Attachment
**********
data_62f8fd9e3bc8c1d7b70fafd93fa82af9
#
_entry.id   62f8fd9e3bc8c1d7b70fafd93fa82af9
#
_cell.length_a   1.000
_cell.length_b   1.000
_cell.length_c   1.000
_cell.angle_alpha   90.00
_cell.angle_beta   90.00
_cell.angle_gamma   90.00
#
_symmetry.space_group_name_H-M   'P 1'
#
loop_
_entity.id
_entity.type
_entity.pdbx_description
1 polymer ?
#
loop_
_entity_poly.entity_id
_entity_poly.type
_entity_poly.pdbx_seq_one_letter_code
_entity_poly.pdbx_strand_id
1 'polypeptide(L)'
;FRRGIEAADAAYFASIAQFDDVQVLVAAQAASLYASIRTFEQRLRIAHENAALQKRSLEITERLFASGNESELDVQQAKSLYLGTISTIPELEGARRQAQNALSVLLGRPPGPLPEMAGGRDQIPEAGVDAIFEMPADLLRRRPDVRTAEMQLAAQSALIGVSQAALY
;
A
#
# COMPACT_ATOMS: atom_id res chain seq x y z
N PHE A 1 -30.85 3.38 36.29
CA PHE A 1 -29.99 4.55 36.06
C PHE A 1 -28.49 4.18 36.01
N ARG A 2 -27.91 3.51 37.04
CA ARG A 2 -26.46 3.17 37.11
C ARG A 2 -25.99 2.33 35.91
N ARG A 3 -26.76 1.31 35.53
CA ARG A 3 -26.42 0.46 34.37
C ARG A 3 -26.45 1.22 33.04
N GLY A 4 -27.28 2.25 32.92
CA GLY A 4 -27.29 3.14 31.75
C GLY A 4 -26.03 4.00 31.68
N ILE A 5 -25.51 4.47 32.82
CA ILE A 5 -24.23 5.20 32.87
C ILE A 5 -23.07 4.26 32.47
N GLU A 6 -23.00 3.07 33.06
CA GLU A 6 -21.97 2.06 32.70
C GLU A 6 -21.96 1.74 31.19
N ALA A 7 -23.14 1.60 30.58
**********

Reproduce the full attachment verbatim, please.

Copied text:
data_62f8fd9e3bc8c1d7b70fafd93fa82af9
#
_entry.id   62f8fd9e3bc8c1d7b70fafd93fa82af9
#
_cell.length_a   1.000
_cell.length_b   1.000
_cell.length_c   1.000
_cell.angle_alpha   90.00
_cell.angle_beta   90.00
_cell.angle_gamma   90.00
#
_symmetry.space_group_name_H-M   'P 1'
#
loop_
_entity.id
_entity.type
_entity.pdbx_description
1 polymer ?
#
loop_
_entity_poly.entity_id
_entity_poly.type
_entity_poly.pdbx_seq_one_letter_code
_entity_poly.pdbx_strand_id
1 'polypeptide(L)'
;FRRGIEAADAAYFASIAQFDDVQVLVAAQAASLYASIRTFEQRLRIAHENAALQKRSLEITERLFASGNESELDVQQAKSLYLGTISTIPELEGARRQAQNALSVLLGRPPGPLPEMAGGRDQIPEAGVDAIFEMPADLLRRRPDVRTAEMQLAAQSALIGVSQAALY
;
A
#
# COMPACT_ATOMS: atom_id res chain seq x y z
N PHE A 1 -30.85 3.38 36.29
CA PHE A 1 -29.99 4.55 36.06
C PHE A 1 -28.49 4.18 36.01
N ARG A 2 -27.91 3.51 37.04
CA ARG A 2 -26.46 3.17 37.11
C ARG A 2 -25.99 2.33 35.91
N ARG A 3 -26.76 1.31 35.53
CA ARG A 3 -26.42 0.46 34.37
C ARG A 3 -26.45 1.22 33.04
N GLY A 4 -27.28 2.25 32.92
CA GLY A 4 -27.29 3.14 31.75
C GLY A 4 -26.03 4.00 31.68
N ILE A 5 -25.51 4.47 32.82
CA ILE A 5 -24.23 5.20 32.87
C ILE A 5 -23.07 4.26 32.47
N GLU A 6 -23.00 3.07 33.06
CA GLU A 6 -21.97 2.06 32.70
C GLU A 6 -21.96 1.74 31.19
N ALA A 7 -23.14 1.60 30.58